VOTE To Foil The Right Ringers: Jesse Jackson FWD

Tom Boland (wgcp@earthlink.net)
Tue, 3 Nov 1998 04:00:24 -0400


FWD  http://www.wald.com/news/jackson102798.html
         Campaign for America's Future
         Jesse Jackson


         THE REACTION THAT DARE NOT STATE ITS NAME

The conservative revolution has gone underground. The self-proclaimed
revolutionaries have turned to a stealth agenda, made over candidates and
refined the politics of distraction. They choose to hide their real program
from the American people.

The strategy of the Republican congressional leaders this year has been one
of mush, mud and money. They have systematically sought to obscure any
differences on issues, avoiding a debate about direction or priorities.
They've used scandal and the unending investigation of the president to
turn on their own rabid support base and most other voters off. Now they
are using money to flood the airwaves with ads -- most negative ads by
ersatz independent committees -- to keep voters away from the polls while
seeking to muddy the reputation of their opponents.

The reason for this strategy is clear: conservatives understand that most
Americans would oppose their agenda if given a fair choice.

For example, conservatives in Congress want to use public taxpayers' money
to subsidize private schools through vouchers. Democrats say we can't
afford to starve our public schools when they face the largest influx of
students in history. The president called for a new federal commitment to
help reduce class size by funding 100,000 new teachers, while rebuilding
schools in disrepair. When push came to shove, conservatives ducked. They
abandoned vouchers, and passed $1.1 billion as a downpayment for new
teachers (with no commitment to go forward), while blocking any funds for
new classrooms.

The right wants to privatize Social Security, using cuts in guaranteed
benefits to fund private accounts. Democrats say we should preserve Social
Security, not dismantle it. Republicans were happy to put the issue off
until after the election. Nick Little, a Republican congressional candidate
in Michigan, took his name off his own privatization bill when his opponent
tried to make it an issue in their campaign.

Conservatives want to privatize Medicare and Medicaid, opening them to the
``rigors of the marketplace.'' Democrats say that patients need protection,
guarantees that medical treatment is decided between a patient and doctor,
not by an insurance company bureaucrat. Conservatives cobbled together a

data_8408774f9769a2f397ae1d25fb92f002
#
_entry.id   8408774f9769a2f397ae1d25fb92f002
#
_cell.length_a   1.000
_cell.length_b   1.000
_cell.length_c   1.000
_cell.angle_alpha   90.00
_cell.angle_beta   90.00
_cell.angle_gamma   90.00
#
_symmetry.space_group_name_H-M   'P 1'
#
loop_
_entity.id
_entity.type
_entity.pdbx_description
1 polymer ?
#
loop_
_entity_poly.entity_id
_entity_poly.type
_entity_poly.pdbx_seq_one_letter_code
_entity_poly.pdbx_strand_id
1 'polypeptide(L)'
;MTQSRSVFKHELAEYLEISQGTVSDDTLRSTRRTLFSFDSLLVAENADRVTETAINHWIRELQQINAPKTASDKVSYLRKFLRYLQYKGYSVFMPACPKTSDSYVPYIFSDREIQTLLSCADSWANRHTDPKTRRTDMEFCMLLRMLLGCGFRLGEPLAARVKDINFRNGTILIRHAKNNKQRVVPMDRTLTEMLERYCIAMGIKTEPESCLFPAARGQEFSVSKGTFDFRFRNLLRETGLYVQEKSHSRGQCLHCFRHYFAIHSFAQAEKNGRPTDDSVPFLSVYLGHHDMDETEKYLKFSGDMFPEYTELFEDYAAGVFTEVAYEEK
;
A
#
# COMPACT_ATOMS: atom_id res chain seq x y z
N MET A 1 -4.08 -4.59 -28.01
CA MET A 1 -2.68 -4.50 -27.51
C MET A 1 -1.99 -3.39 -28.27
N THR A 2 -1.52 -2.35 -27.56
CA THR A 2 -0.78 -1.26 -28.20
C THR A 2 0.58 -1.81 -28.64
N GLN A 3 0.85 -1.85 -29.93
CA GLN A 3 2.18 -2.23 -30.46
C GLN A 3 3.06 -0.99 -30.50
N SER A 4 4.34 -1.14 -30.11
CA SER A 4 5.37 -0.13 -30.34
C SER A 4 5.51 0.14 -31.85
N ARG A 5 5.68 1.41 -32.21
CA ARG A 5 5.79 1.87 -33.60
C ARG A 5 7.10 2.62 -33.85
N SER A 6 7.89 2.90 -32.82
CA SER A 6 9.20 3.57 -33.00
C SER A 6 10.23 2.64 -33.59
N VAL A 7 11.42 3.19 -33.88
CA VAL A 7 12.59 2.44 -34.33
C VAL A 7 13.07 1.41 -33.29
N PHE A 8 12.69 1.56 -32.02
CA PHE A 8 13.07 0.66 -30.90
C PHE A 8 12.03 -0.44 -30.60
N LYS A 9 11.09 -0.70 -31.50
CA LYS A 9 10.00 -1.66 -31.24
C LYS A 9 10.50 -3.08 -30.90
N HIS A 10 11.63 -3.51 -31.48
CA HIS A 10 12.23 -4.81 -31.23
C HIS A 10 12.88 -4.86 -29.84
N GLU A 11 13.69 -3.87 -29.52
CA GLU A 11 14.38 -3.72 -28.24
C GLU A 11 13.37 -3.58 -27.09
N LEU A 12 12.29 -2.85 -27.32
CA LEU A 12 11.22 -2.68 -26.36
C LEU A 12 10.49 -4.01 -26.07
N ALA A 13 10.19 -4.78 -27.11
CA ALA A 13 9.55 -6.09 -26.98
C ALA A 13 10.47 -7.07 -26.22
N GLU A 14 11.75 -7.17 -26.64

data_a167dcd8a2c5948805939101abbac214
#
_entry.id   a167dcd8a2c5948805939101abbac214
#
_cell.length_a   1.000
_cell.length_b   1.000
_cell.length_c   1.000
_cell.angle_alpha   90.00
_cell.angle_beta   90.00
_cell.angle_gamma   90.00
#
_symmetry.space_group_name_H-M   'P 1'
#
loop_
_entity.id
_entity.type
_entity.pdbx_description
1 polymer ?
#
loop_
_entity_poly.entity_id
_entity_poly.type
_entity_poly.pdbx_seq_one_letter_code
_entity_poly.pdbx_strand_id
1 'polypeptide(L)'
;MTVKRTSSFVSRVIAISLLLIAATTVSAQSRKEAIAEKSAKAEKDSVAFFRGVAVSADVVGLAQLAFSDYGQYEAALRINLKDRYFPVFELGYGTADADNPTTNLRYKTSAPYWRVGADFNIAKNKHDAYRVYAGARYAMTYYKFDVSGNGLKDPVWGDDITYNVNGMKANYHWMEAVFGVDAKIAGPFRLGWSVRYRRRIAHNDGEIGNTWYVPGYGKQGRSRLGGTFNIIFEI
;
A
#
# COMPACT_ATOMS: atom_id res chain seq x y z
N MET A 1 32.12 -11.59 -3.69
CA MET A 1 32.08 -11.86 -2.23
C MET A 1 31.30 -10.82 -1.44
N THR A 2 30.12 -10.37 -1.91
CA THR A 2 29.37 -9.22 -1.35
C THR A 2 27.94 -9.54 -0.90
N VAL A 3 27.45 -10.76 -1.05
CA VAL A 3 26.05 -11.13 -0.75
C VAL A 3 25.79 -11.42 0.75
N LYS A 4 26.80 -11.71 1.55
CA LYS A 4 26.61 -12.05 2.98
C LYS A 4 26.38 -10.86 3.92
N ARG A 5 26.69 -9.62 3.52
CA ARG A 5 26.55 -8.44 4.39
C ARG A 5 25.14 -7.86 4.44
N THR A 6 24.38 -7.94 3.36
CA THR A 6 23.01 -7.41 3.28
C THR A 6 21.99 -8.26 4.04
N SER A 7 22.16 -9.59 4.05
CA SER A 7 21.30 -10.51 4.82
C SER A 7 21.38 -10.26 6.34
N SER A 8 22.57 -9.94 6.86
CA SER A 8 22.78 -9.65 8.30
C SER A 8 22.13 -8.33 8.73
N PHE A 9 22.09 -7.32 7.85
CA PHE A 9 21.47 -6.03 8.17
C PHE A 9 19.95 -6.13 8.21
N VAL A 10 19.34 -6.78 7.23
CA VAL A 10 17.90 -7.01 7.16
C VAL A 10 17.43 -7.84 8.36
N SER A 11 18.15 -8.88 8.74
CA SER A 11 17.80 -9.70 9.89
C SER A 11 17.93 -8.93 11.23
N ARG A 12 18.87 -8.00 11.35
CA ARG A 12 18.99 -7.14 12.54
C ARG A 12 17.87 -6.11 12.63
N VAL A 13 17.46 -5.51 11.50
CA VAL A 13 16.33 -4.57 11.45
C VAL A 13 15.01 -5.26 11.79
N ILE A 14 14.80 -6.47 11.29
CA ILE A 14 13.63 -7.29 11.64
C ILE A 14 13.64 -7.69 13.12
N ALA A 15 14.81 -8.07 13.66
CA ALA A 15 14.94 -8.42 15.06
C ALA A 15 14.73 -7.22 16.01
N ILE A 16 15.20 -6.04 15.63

fake ``patient protection act'' to mush the difference, even as they
blocked any progress in service to the insurance industry.

Conservatives want to dismantle environmental regulations. But the public
is overwhelmingly in favor of protecting the environment. So conservatives
duck any public debate, while trying to carve out loopholes in ``riders''
inserted into legislation at the last moment.

House Speaker Newt Gingrich announced that Republicans stood first and
foremost for tax cuts and smaller government. When the president warned
against spending the Social Security surplus on tax cuts, Gingrich ducked.
He refused to detail the program cuts that would be required to pay for tax
cuts straight up. Tax cuts are something promised, but not delivered.

This unwillingness to reveal their real agenda has been on exhibit all
year. The Republican majority could not agree to pass a budget framework,
the first time that has happened since 1974 when the new budget rules were
passed. They couldn't agree to pass eight of 13 appropriations bills for
Clinton to sign or veto. They ended up rolling about one-third of the
budget -- $500 billion -- into a grotesque, last minute grab bag that no
member read or understood.

What would they fight for? Not tax cuts. Not spending cuts. No, only that
the largest, most wasteful bureaucracy of all -- the Pentagon -- get $1 for
every $1 added to domestic spending -- $9 billion in all.

The result was obscene. Conservatives insisted that we spend an addition $1
billion on missile defense -- above the $4 billion already in next year's
budget and the $90 billion spent on the program over the last 20 years.
This is money that the Pentagon didn't ask for, for a weapons system that
doesn't work against a threat that doesn't exist. At the same time, they
blocked a $1 billion downpayment on rebuilding schools, when the GAO
estimates that $100 billion is needed just to bring the schools up to code.

When I was growing up in the segregated South, African Americans had no
voting rights. Now the modern right employs the strategy of mush, mud and
money to drive voters away from exercising that right. The tactics are
different, but the goal is the same: Keep poor and working people from
voting in large numbers, while using money to help get out the vote of the
conservative and upscale minority.

Will the strategy work? Pundits predict a record low turnout. The radical
right is energized to vote against President Clinton. Many independents and
Democrats are dismayed with the scandal and could stay home. Republicans,
it is predicted, may gain seats in the House and Senate. But they will have
forged no mandate, no agenda, and no unity. And the citizenry will be
deprived of a choice in direction and in priorities.

The only way to stop this stealth revolution is to foil its strategy.
Working and poor people must vote and vote in large numbers. The choices
aren't about the mud or the mush, and elections shouldn't be bought. The
choice is between a common sense government of the moral center and a
reaction that dare not state its name.

[Jesse Jackson's column appears weekly in NewsBite. (c) 1998, Los Angeles
Times Syndicate]

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